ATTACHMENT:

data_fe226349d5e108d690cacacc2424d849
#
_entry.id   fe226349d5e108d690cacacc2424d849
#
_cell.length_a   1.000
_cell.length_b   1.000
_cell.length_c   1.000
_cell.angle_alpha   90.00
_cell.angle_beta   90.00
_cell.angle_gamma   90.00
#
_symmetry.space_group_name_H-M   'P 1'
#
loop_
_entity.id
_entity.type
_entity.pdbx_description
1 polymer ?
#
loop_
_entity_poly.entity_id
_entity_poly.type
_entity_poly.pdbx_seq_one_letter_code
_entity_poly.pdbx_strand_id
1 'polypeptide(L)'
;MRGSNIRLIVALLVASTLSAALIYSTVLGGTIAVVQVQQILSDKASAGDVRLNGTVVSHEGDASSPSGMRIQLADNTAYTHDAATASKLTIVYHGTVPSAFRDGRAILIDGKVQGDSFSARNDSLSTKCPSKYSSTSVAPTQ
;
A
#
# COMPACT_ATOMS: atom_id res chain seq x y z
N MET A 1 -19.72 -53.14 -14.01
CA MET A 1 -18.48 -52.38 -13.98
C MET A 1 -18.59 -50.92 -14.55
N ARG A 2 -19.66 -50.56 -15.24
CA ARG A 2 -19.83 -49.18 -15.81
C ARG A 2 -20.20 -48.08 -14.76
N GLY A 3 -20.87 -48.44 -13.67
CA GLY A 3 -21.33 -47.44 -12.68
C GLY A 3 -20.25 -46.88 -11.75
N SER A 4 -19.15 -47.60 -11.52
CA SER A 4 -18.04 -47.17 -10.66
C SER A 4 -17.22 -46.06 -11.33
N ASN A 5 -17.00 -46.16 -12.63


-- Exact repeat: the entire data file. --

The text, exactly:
data_fe226349d5e108d690cacacc2424d849
#
_entry.id   fe226349d5e108d690cacacc2424d849
#
_cell.length_a   1.000
_cell.length_b   1.000
_cell.length_c   1.000
_cell.angle_alpha   90.00
_cell.angle_beta   90.00
_cell.angle_gamma   90.00
#
_symmetry.space_group_name_H-M   'P 1'
#
loop_
_entity.id
_entity.type
_entity.pdbx_description
1 polymer ?
#
loop_
_entity_poly.entity_id
_entity_poly.type
_entity_poly.pdbx_seq_one_letter_code
_entity_poly.pdbx_strand_id
1 'polypeptide(L)'
;MRGSNIRLIVALLVASTLSAALIYSTVLGGTIAVVQVQQILSDKASAGDVRLNGTVVSHEGDASSPSGMRIQLADNTAYTHDAATASKLTIVYHGTVPSAFRDGRAILIDGKVQGDSFSARNDSLSTKCPSKYSSTSVAPTQ
;
A
#
# COMPACT_ATOMS: atom_id res chain seq x y z
N MET A 1 -19.72 -53.14 -14.01
CA MET A 1 -18.48 -52.38 -13.98
C MET A 1 -18.59 -50.92 -14.55
N ARG A 2 -19.66 -50.56 -15.24
CA ARG A 2 -19.83 -49.18 -15.81
C ARG A 2 -20.20 -48.08 -14.76
N GLY A 3 -20.87 -48.44 -13.67
CA GLY A 3 -21.33 -47.44 -12.68
C GLY A 3 -20.25 -46.88 -11.75
N SER A 4 -19.15 -47.60 -11.52
CA SER A 4 -18.04 -47.17 -10.66
C SER A 4 -17.22 -46.06 -11.33
N ASN A 5 -17.00 -46.16 -12.63